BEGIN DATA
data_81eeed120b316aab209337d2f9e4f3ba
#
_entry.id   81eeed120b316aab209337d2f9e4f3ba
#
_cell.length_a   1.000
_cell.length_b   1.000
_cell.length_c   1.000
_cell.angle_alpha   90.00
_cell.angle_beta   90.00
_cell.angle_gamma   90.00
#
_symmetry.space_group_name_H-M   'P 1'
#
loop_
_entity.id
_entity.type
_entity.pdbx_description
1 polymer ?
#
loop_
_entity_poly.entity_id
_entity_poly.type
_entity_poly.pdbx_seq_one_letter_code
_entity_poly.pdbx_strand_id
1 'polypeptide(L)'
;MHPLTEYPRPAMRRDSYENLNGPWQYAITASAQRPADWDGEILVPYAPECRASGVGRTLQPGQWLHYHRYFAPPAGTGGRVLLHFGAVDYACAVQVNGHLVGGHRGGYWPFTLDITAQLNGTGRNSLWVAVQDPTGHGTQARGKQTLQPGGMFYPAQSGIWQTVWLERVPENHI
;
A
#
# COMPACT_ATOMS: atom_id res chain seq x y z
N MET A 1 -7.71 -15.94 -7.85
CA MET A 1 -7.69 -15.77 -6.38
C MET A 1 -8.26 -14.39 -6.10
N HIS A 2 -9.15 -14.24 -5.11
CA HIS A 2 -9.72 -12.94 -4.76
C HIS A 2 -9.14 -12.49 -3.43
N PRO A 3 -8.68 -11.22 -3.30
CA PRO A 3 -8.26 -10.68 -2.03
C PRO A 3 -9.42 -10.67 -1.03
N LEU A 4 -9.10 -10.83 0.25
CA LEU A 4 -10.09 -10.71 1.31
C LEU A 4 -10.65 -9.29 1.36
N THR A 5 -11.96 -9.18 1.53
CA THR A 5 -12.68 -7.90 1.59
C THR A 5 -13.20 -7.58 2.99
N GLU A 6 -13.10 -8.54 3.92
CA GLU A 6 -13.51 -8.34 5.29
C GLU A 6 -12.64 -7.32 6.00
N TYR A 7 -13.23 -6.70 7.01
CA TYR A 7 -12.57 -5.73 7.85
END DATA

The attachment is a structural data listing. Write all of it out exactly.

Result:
data_81eeed120b316aab209337d2f9e4f3ba
#
_entry.id   81eeed120b316aab209337d2f9e4f3ba
#
_cell.length_a   1.000
_cell.length_b   1.000
_cell.length_c   1.000
_cell.angle_alpha   90.00
_cell.angle_beta   90.00
_cell.angle_gamma   90.00
#
_symmetry.space_group_name_H-M   'P 1'
#
loop_
_entity.id
_entity.type
_entity.pdbx_description
1 polymer ?
#
loop_
_entity_poly.entity_id
_entity_poly.type
_entity_poly.pdbx_seq_one_letter_code
_entity_poly.pdbx_strand_id
1 'polypeptide(L)'
;MHPLTEYPRPAMRRDSYENLNGPWQYAITASAQRPADWDGEILVPYAPECRASGVGRTLQPGQWLHYHRYFAPPAGTGGRVLLHFGAVDYACAVQVNGHLVGGHRGGYWPFTLDITAQLNGTGRNSLWVAVQDPTGHGTQARGKQTLQPGGMFYPAQSGIWQTVWLERVPENHI
;
A
#
# COMPACT_ATOMS: atom_id res chain seq x y z
N MET A 1 -7.71 -15.94 -7.85
CA MET A 1 -7.69 -15.77 -6.38
C MET A 1 -8.26 -14.39 -6.10
N HIS A 2 -9.15 -14.24 -5.11
CA HIS A 2 -9.72 -12.94 -4.76
C HIS A 2 -9.14 -12.49 -3.43
N PRO A 3 -8.68 -11.22 -3.30
CA PRO A 3 -8.26 -10.68 -2.03
C PRO A 3 -9.42 -10.67 -1.03
N LEU A 4 -9.10 -10.83 0.25
CA LEU A 4 -10.09 -10.71 1.31
C LEU A 4 -10.65 -9.29 1.36
N THR A 5 -11.96 -9.18 1.53
CA THR A 5 -12.68 -7.90 1.59
C THR A 5 -13.20 -7.58 2.99
N GLU A 6 -13.10 -8.54 3.92
CA GLU A 6 -13.51 -8.34 5.29
C GLU A 6 -12.64 -7.32 6.00
N TYR A 7 -13.23 -6.70 7.01
CA TYR A 7 -12.57 -5.73 7.85